"Man give George cow bone. He going home and cook. Peter, squaw and papooses all gone to pick strawberries. old Indian by himself. He get lonely."
The correct age of Indian George is not known. From his talk it is estimated that he has passed the 90 year mark. He was said to have been born at an Indian village just west of Hood River.
The theory is advanced that Indian George was crawling under freight cars when the train began to move. Other Indians of the colony of which George was a member say that the old man had been warned repeatedly of the danger of such a practice. The position in which the remains were found lead to correctness of the theory.
Brief talks were given at the graveside by Mr. Smith and Rev. Frank Spaulding, the first Methodist minister of the community. Poem written by S. E. Bartmess was read.
History of Early Pioneer Families of Hood River, Oregon.
Compiled by Mrs. D.M. Coon
GEORGE TOMILECK CHINIDERE
A pathetic but familiar figure, old Indian George, has traveled our streets for many years. Almost blind, he manages, with the aid of his cane, to reach the homes of the white people who have befriended him.
His appreciation of their friendship is very marked and he is happy to have them talk with him. At the pioneer Reunion, in 1915, he was the guest of Hon. E.L. Smith and was literally swamped with good things to eat, but he came off more than conqueror, saying, "Heap good dinner, but no pie". Mt. Chinidere of Hood River county was named for the father of Indian George, our weather prophet.
From the Portland Journal:
Hood River, Oregon, June 25, 1917
Indian George Tomileck Chinidere, reputed to be the oldest Indian of the Columbia River tribe and said to be near 100 years old, was found dead near this city Sunday morning beside the railroad track of the O.W.R.N. where the body had been cut in twain by a train.
George had a bank account and signed cheeks by thumb print. The funeral services were attended by several hundred whites and Indians front the reservation who are here picking strawberries. Rev. E.H. Strongbrake, pastor of the U.E. church preached the funeral sermon."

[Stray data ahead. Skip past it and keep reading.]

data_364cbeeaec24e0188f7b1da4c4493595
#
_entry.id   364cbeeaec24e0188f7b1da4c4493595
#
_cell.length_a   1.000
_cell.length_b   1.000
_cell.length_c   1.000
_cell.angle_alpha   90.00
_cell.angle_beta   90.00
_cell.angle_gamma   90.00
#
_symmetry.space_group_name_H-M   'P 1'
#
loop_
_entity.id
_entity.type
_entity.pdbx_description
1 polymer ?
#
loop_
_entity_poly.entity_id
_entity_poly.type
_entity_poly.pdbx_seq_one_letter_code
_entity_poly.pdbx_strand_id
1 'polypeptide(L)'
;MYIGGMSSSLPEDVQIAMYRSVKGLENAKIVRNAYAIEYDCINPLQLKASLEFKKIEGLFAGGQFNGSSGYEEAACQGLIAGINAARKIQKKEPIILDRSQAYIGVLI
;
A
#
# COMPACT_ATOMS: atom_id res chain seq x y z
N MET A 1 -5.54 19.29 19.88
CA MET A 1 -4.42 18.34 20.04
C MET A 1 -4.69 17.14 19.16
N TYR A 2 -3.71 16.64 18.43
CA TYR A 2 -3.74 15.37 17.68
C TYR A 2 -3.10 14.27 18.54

Long article in The Sunday Oregonian, February 4, 1917
Jeffrey W Bryant on 30th July 2020 @ 7:44am
It is unclear where he is buried, either in the Knights of Pythias Cemetery or Idlewilde, as newspaper articles indicate both cemeteries. I find no record of his grave in the Idlewilde cemetery records, so I believe he was buried in the K of P cemetery, where other local Indians were interred.
Jeffrey W Bryant on 30th July 2020 @ 7:48am
Can you imagine at over 90 years old, getting down and crawling over tracks and under a train?
L.E. on 30th July 2020 @ 5:10pm
I am inclined to think he was buried out there by the Catholic Cemetery as that is also known as the County Cemetery. I would think there should be records of that cemetery just like all the others.
Nellie on 31st July 2020 @ 7:22am
The County Cemetery is east of the Catholic Cemetery, close to Tucker Road. The K of P Cemetery is to the south of it. Then the Mountain View Cemetery is further south. I have been unable to locate records for either the County Cemetery or K of P cemetery, other than those mentioned in obituaries.
Jeffrey W Bryant on 31st July 2020 @ 8:08am
not a pleasant way to end ones life, then or now.....certainly a temptation and something that Operation Lifesaver, the train safety folk, work on daily. Roger and I remember our father telling of his doing the same in Parkdale and getting HELL from John H. when he got safely home.
the news of the day was certainly descriptive
Arlen L Sheldrake on 31st July 2020 @ 12:15pm